The correlation between the rs363050 (G) minor allele and altered glycemic parameters in T2DM patients was even stronger when multivariate stepwise logistic regression analysis was performed. Thus, when rs363050 (AG/GG) versus (AA) was calculated as the responsible variable and age, gender, and BMI were calculated as covariates, a statistically significant association was detected between (AG/GG) genotypes and increasing fasting glucose levels (, OR: 1.05), with a higher risk in female versus male patients (, OR: 1.63). A similar association was observed as well between the (AG/GG) genotypes and increasing HbA1c levels (, OR: 5.06) and between these genotypes and lower insulinemia (, OR: 0.95) in T2DM patients after adjustment for BMI, gender, and age covariates, even if in this case no specific risk was detected in female patients. Again, no such associations were observed in healthy controls. To rule out a possible role played by confounding factors, diabetes duration, hypoglycemic drug use, insulin resistance condition, and anthropometric parameters were compared between patients carrying the two genotypes, and no significant differences emerged (data not shown).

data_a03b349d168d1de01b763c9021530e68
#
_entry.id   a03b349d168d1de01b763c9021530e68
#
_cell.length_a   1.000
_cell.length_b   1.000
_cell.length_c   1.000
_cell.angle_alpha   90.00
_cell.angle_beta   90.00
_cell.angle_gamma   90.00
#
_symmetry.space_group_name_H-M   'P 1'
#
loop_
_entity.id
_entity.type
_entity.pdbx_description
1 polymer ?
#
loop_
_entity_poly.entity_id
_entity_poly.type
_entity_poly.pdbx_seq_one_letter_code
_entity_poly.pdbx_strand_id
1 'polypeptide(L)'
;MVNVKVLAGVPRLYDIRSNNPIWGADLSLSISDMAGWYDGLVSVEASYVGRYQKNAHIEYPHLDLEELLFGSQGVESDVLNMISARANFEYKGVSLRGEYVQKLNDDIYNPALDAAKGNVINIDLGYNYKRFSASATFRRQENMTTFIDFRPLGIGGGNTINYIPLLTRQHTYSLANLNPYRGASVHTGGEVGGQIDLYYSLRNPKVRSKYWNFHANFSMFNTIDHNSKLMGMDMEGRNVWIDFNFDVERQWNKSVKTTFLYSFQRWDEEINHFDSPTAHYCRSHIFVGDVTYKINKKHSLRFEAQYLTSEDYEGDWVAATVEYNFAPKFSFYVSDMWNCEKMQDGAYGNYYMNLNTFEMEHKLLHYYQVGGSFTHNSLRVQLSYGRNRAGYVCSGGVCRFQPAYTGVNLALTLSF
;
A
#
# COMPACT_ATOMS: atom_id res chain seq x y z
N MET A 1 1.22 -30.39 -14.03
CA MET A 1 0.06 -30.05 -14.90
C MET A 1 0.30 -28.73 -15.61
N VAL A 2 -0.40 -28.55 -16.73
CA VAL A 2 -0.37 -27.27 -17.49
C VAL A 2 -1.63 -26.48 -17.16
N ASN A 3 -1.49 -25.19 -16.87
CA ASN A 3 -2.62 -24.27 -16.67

Insulin secretion depends on the integrity of the SNARE exocytotic machinery, as shown by the observation that decreased expression of t-SNARE associates with an alteration of this process . Snap25, a protein that is expressed in pancreatic endocrine cells, is an essential component of such machinery . Data herein shows that the Snap25 rs363050 (G) allele correlates with increasing glycemia and HbA1c concentration, as well as with reduced insulinemia in T2DM patients alone; this allele was recently demonstrated to be associated with a significantly reduced gene expression in vitro compared to the rs363050 (A) allele . Because no associations between glycemic parameters and Snap25 polymorphism were detected in healthy controls this polymorphism is not likely to be a genetic risk factor for T2DM by itself but rather to correlate with altered T2DM-related metabolic parameters once T2DM has been diagnosed. This effect is possibly mediated by impairment in the SNARE complex, resulting in a reduced functionality of the exocytotic machinery and, as a consequence, in a suboptimal release of insulin.